Vitamin D3

Vitamin D3 is one of the most important vitamins for bone health because Vitamin D and calcium interact with each other’s absorption. Without sufficient vitamin D levels in the body, you can’t absorb the calcium from your food well enough which increases the risk of bone loss, osteoporosis, and fractures. [4] In older adults, bone fractures can have long recovery periods or lead to long-term disability.

Vitamin D3 is also one of the most common vitamin deficiencies worldwide, especially during the winter and summer seasons, when you are not exposed to much direct sunlight. Furthermore, the natural synthesis of vitamin D in the skin decreases with aging.

Vitamin D3 is often combined with vitamin K because the latter also has an important role in optimal bone health. Several trials suggest that vitamin K deficiency is linked to an increased risk of bone fractures and osteoporosis. [5] Besides, some researchers suggest synergetic reactions between the two.

Adequate vitamin D3 levels are also important for the normal function of the immune system. Some studies suggest that supplementation in people with a deficiency can lead to a modest reduction in the risk of respiratory diseases. [6] [7]

And last but not least, a trial reveals that vitamin D3 supplementation is related to lower overall mortality, rate of fatal heart incidents, and colorectal cancer risk. [8] The risk of breast cancer is also reduced. [9]

You should take 500-4000 UI (15-50 mcg) of vitamin D3 per day with a meal rich in fats to boost absorption.

B Vitamins

Out of the vitamins in the B-complex group, women over 50 are most commonly deficient in vitamin B12. According to research, the risk of vitamin B12 deficiency increases with age since your body becomes less efficient in absorbing the vitamin from food. [10]

Vitamin B12 is crucial for the normal function of blood cell formation and the health of nerve cells. The deficiency of this vitamin can lead to anemia, inflammation of your tongue, abnormal sensations such as tingling or pricking, and mood problems.

People who eat plant-based foods and completely avoid animal food products are also at a higher risk of developing a B12 deficiency and related anemia. For them, supplementation is highly recommended and it’s best to consume 4mcg of Vitamin B12 daily to prevent a deficiency. [11]

Vitamin C

Vitamin C plays a key role in your skin health because it is the most abundant antioxidant there and helps the normal formation of collagen. [12] If the collagen formation in your skin is disturbed this can lead to problems with skin elasticity and wrinkles.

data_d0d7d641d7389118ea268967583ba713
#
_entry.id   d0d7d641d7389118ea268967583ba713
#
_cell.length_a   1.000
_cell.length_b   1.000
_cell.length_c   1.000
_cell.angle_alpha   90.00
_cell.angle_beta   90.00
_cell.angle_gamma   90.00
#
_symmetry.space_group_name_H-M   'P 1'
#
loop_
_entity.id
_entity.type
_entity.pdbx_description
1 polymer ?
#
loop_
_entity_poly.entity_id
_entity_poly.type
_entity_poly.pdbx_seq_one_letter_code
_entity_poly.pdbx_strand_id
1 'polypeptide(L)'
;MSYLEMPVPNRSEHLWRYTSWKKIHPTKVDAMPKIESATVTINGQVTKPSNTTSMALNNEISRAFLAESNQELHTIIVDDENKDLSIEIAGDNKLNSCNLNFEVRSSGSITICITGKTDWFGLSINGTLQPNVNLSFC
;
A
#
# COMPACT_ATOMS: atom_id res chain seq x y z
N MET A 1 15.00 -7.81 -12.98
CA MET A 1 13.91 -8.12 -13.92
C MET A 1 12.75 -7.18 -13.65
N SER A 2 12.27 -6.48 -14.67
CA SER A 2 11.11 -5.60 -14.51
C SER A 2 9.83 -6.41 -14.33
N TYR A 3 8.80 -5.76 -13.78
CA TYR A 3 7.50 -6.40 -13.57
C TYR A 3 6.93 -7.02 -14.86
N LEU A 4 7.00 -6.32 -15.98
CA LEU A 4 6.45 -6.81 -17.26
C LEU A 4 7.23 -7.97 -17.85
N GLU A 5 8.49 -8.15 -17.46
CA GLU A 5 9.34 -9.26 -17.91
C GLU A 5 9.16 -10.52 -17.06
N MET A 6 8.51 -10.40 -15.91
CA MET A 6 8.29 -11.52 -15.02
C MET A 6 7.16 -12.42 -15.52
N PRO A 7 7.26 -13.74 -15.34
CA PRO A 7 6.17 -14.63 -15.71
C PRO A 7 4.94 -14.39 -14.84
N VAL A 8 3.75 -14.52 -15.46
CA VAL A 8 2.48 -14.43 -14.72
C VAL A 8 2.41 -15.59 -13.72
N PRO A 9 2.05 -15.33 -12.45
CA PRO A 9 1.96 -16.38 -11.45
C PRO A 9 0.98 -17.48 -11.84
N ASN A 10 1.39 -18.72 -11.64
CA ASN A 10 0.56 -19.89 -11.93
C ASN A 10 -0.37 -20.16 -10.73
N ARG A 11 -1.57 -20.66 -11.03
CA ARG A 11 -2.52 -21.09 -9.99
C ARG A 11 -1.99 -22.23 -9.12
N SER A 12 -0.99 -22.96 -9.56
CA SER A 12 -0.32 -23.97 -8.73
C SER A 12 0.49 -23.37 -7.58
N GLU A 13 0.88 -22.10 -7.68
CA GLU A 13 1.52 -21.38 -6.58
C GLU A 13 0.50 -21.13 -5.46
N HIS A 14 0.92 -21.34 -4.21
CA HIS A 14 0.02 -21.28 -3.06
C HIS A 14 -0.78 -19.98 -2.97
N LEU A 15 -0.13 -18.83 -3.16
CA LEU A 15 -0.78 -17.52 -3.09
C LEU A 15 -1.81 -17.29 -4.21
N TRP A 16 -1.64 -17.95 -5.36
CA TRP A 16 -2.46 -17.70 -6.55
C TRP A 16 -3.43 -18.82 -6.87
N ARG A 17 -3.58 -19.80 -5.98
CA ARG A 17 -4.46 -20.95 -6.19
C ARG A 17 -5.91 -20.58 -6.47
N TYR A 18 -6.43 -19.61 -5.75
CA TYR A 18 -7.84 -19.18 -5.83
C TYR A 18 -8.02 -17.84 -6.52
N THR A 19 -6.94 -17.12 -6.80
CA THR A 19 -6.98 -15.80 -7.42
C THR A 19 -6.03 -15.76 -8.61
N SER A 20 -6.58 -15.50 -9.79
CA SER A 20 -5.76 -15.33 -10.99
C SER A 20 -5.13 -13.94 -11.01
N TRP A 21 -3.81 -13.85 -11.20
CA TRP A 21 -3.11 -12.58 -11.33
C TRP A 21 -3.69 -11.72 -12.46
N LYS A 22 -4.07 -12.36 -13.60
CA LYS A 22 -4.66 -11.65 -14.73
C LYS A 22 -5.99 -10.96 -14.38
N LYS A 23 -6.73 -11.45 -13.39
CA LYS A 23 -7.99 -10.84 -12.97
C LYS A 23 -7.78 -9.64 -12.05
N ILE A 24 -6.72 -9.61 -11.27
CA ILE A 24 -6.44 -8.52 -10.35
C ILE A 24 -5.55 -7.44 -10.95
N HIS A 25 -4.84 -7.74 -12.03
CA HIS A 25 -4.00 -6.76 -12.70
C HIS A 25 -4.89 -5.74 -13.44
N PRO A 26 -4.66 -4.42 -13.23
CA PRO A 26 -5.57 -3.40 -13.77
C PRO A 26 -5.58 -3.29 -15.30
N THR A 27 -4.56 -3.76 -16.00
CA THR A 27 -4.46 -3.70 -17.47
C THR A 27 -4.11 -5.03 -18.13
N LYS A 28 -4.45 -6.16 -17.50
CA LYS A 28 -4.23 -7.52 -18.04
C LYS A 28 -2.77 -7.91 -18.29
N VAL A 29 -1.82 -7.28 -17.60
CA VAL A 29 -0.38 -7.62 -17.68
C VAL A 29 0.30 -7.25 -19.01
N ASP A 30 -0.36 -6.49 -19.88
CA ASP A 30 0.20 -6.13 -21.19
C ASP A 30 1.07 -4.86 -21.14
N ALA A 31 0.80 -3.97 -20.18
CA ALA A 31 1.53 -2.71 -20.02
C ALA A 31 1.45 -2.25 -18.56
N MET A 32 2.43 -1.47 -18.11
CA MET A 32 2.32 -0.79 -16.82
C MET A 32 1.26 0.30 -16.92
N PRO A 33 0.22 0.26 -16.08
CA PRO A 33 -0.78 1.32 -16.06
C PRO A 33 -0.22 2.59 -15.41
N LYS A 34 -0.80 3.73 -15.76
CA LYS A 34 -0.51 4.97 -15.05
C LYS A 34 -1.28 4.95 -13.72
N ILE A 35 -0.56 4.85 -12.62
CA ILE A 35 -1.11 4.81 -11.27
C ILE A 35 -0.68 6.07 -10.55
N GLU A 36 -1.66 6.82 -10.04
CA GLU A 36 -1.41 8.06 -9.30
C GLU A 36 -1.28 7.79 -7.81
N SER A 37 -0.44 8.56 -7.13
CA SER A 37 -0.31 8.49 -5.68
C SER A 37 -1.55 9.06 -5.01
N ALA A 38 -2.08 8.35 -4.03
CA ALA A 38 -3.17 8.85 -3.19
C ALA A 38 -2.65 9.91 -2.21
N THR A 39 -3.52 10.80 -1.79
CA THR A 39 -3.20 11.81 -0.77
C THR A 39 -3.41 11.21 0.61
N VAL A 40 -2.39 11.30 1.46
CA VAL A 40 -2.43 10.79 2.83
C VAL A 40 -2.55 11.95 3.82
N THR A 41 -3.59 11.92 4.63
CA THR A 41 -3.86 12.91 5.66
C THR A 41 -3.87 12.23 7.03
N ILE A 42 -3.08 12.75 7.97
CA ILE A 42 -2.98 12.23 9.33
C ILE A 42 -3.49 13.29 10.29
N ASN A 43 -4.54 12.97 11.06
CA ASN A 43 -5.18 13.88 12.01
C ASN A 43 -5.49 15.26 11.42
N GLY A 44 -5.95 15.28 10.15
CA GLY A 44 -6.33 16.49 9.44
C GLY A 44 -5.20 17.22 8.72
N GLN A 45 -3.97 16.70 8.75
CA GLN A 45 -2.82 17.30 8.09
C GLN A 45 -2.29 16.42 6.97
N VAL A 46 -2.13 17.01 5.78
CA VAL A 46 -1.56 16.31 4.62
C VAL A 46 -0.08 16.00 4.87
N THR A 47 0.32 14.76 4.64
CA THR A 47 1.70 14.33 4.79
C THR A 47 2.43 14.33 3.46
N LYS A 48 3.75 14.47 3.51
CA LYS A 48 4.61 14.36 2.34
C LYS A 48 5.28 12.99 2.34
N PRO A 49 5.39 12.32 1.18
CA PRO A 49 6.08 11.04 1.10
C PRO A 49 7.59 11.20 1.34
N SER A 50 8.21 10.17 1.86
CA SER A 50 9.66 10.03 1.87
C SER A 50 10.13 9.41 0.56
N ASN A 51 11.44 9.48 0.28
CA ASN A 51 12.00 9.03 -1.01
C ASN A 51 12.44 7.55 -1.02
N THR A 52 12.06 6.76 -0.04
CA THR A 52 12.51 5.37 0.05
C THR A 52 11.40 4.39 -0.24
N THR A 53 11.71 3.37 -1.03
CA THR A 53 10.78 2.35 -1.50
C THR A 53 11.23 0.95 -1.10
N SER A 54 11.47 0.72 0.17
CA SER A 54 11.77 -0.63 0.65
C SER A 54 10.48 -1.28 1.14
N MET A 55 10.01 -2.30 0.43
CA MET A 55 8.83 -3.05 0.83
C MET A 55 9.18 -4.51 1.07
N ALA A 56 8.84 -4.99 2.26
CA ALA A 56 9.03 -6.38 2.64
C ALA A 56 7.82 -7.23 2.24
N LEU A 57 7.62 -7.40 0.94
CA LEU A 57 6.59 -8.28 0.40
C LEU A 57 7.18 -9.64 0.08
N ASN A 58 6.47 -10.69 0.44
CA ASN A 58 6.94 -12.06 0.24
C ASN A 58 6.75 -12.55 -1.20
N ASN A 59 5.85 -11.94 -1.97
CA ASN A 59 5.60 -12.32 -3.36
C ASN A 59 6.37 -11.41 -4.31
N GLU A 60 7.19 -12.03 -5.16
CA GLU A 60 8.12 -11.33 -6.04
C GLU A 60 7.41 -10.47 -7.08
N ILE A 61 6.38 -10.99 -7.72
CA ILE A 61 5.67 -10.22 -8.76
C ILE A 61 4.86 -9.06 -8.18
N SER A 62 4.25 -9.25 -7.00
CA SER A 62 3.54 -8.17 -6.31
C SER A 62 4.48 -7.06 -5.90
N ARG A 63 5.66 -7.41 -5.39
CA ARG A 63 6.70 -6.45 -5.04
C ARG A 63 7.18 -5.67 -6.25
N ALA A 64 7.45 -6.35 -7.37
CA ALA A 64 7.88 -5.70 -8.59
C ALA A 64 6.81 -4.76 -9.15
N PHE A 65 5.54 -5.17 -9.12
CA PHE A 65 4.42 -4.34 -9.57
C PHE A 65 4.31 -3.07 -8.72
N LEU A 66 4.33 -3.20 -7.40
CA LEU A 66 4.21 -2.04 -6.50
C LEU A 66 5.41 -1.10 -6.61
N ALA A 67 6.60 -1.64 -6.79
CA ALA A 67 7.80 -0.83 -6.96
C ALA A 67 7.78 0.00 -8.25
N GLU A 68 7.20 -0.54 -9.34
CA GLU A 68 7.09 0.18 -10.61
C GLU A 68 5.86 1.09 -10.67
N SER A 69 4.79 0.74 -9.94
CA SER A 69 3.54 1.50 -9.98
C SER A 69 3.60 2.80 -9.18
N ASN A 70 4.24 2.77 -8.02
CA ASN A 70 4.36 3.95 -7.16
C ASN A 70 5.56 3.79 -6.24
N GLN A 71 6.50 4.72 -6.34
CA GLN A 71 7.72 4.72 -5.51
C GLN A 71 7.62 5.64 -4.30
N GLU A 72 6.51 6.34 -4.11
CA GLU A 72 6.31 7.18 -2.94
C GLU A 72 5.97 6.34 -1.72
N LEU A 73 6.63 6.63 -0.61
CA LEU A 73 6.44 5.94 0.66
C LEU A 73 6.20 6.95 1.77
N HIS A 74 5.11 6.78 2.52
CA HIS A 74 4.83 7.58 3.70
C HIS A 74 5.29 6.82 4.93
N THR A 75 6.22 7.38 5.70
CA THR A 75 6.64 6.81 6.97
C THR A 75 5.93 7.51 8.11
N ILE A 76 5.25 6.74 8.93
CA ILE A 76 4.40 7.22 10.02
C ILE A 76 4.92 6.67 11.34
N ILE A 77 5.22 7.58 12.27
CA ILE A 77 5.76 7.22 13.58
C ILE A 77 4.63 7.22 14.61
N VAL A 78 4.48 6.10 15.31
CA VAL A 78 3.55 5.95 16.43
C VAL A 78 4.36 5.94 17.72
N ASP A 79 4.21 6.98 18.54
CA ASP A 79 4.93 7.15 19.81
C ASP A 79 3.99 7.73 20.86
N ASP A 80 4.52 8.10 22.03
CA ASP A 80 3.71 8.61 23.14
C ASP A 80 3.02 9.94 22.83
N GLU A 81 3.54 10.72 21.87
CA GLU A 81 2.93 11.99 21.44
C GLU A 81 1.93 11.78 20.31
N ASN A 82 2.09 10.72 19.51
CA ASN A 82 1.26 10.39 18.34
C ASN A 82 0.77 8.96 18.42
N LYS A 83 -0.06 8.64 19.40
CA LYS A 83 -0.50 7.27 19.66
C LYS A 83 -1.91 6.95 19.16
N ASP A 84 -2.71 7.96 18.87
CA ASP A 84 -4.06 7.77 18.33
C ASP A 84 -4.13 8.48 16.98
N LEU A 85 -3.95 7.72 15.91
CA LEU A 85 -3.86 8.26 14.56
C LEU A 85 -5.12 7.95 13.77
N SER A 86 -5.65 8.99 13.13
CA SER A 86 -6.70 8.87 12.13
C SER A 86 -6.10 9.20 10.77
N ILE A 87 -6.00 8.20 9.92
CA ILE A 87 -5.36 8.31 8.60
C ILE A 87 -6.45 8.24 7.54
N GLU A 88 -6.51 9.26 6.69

Despite popular belief, you do NOT need large doses of vitamin C. The recommended dose is 100-200mg daily and the best sources are fresh fruits and vegetables.

Large doses of vitamin C can increase the risk of kidney stones in predisposed people. [13] Besides, there are case reports of kidney failure in chronically ill older adults who supplemented with large doses of vitamin C. [14]

Why Should Women Over 50 Take Multivitamins?

A well-balanced diet should include mostly whole foods like fresh fruits and vegetables, low-fat dairy, fatty fish, lean meats, legumes, whole grains, and plenty of water. In reality, it might not be so simple to eat healthily and it’s unlikely that most people eat perfectly each day. Thus, supplementation may help you fill in nutrient gaps and prevent deficiencies.

Furthermore, most women over 50 tend to follow restrictive diets which places them at a higher risk for forming deficiencies in vitamin D3, vitamin B12, magnesium, calcium, and iodine.

Supplements for Women Over 50

Omega-3 Fatty Acids

One of the best natural sources of vitamin D3 is fish oil. Furthermore, it contains the omega-3 fatty acids of EPA (eicosapentaenoic acid) and DHA (docosahexaenoic acid).

Since most people do not consume enough fatty fish (at least 3 portions per week), supplementing with omega-3 in addition to other fat-soluble vitamins (vitamins D and K) is a good idea. Omega-3 fatty acids may help prevent high blood triglyceride levels which in turn reduces their contribution to high blood pressure, atherosclerosis, and type 2 diabetes. [15]

Furthermore, studies suggest that supplementation can significantly reduce symptoms of anxiety and depression. [16] Taking multivitamin supplements that contain omega-3 can also protect your eye health, especially for people with diabetes who have a higher risk of retinopathy. [17]

Magnesium